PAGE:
Issue Date: November 12, 2007
RNA Interference Targets Pests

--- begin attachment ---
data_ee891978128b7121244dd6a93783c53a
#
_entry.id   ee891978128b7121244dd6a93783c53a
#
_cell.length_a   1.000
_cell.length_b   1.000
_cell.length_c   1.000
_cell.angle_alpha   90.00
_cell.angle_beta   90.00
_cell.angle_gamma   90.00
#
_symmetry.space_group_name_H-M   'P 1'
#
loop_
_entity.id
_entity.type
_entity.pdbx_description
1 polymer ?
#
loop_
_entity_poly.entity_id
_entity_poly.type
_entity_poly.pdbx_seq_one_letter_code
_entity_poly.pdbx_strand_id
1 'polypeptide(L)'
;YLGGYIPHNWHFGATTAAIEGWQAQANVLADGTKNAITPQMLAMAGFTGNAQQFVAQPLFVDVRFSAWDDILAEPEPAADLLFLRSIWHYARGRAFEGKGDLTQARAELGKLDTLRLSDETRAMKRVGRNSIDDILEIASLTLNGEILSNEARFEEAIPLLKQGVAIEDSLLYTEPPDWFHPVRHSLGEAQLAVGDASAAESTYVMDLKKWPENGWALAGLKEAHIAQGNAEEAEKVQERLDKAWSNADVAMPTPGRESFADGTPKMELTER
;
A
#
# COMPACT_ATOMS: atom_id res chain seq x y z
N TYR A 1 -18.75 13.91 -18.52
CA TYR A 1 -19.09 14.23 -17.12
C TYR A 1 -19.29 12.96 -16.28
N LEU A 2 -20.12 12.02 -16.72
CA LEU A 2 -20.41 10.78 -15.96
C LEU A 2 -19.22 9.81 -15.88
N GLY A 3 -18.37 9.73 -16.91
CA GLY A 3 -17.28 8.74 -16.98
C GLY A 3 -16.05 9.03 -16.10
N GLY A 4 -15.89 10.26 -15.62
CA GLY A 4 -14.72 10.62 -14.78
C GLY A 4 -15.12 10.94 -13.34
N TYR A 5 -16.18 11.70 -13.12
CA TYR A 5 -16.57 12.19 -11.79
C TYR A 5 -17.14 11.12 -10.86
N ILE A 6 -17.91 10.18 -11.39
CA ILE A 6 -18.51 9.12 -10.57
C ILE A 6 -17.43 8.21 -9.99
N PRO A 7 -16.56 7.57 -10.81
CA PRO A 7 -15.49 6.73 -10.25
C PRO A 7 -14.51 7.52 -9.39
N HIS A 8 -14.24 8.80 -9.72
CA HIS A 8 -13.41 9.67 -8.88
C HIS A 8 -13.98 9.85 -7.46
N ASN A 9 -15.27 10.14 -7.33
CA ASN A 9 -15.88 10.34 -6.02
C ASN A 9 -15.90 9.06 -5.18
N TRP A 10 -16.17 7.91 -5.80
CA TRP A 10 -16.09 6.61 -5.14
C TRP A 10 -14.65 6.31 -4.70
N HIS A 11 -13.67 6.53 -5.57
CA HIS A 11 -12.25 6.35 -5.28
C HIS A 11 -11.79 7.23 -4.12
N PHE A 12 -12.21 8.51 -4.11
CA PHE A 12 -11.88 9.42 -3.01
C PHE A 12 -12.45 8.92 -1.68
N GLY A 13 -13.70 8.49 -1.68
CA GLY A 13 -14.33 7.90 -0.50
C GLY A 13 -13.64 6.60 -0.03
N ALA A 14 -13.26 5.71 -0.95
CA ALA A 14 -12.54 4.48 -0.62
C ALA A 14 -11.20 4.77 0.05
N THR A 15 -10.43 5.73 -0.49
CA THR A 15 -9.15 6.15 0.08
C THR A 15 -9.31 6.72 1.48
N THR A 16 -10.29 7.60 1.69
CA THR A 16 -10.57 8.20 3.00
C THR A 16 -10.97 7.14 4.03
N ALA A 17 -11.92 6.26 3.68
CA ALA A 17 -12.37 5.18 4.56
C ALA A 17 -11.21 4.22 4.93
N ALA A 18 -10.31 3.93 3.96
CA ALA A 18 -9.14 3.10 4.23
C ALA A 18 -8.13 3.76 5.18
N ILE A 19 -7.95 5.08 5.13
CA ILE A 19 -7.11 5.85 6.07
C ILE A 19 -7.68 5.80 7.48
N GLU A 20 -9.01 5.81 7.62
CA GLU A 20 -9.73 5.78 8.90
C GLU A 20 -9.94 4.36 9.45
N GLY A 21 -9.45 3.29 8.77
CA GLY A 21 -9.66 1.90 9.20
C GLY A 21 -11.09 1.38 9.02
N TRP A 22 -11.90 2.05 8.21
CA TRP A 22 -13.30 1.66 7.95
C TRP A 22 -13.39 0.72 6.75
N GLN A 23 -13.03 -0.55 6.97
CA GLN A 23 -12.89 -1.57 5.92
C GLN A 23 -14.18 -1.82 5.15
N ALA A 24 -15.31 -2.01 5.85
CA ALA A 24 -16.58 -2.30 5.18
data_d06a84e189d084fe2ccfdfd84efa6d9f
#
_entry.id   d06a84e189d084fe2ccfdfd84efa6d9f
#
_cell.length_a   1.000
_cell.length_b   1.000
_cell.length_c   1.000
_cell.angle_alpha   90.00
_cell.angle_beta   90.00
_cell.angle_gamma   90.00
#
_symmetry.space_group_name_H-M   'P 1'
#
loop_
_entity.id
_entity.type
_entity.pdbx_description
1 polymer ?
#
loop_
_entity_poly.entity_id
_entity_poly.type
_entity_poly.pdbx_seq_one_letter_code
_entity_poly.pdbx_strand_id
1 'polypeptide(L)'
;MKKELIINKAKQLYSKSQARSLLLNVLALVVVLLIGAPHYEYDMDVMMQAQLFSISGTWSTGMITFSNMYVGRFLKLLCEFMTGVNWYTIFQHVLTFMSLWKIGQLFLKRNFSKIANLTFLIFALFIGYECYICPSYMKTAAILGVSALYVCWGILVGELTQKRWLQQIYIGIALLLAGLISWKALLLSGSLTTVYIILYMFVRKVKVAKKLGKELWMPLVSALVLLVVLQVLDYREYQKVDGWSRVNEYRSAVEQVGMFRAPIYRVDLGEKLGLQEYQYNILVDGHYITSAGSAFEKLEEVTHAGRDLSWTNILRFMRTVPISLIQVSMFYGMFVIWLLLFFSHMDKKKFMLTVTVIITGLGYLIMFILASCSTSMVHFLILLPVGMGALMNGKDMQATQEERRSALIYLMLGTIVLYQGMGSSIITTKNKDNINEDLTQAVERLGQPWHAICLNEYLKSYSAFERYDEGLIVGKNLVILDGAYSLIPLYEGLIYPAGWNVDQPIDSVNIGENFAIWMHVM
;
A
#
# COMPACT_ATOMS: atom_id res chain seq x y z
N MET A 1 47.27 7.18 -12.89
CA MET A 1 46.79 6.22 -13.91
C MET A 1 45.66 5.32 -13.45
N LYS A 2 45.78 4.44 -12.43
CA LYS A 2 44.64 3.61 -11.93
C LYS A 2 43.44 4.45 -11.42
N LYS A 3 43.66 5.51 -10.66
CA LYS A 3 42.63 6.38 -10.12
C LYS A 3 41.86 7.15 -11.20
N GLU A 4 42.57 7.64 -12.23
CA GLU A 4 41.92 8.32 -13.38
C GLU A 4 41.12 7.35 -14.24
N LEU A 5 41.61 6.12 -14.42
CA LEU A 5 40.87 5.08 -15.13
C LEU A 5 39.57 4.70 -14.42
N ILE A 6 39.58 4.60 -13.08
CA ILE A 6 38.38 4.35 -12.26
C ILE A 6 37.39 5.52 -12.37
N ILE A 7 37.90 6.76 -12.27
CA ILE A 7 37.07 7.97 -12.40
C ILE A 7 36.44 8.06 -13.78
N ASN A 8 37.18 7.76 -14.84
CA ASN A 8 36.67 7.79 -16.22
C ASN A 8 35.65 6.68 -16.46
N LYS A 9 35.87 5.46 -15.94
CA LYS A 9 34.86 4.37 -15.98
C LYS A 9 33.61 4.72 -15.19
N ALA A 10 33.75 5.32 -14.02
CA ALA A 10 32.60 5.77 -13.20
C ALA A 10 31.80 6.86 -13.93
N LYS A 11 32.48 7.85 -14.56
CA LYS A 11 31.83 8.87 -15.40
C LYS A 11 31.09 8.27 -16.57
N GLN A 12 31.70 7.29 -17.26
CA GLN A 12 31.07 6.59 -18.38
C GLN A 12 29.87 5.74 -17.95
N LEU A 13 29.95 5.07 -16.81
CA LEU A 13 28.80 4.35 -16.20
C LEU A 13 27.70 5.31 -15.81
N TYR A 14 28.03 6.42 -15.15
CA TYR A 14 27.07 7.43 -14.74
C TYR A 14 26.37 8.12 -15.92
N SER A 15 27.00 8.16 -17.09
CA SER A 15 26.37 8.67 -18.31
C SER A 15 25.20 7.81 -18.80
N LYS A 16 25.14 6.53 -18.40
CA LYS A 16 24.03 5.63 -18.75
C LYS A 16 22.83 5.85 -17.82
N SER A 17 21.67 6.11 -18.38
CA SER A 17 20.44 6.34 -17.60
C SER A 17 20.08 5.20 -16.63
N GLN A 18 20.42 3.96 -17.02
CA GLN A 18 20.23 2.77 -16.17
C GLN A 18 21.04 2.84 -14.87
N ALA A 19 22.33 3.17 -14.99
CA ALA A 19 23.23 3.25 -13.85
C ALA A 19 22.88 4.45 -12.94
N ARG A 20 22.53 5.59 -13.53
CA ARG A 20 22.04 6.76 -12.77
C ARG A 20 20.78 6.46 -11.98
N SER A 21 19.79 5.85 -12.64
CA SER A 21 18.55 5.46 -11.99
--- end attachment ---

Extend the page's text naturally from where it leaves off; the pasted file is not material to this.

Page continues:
The gene-silencing technique known as RNA interference (RNAi) is a potential new weapon for insect control, according to two reports. Plants can be genetically modified to produce double-stranded RNA (dsRNA) with sequences complementary to target genes in insects. When insects eat the dsRNA, it triggers the RNAi process in the insects. In one study, scientists at Monsanto, Chesterfield, Mo., and at Devgen, Ghent-Zwijnaarde, Belgium, created transgenic corn that produces dsRNA that targets genes in the western corn rootworm (Nat. Biotechnol., DOI: 10.1038/nbt1359). In the other study, scientists at the Chinese Academy of Sciences, Shanghai, used RNAi to silence a gene for a cotton bollworm enzyme that helps the pest tolerate the polyphenol gossypol, a toxic metabolite produced by cotton (Nat. Biotechnol., DOI: 10.1038/nbt1352). In both studies, RNAi stunted larval growth, a result suggesting it might be useful for controlling pests.
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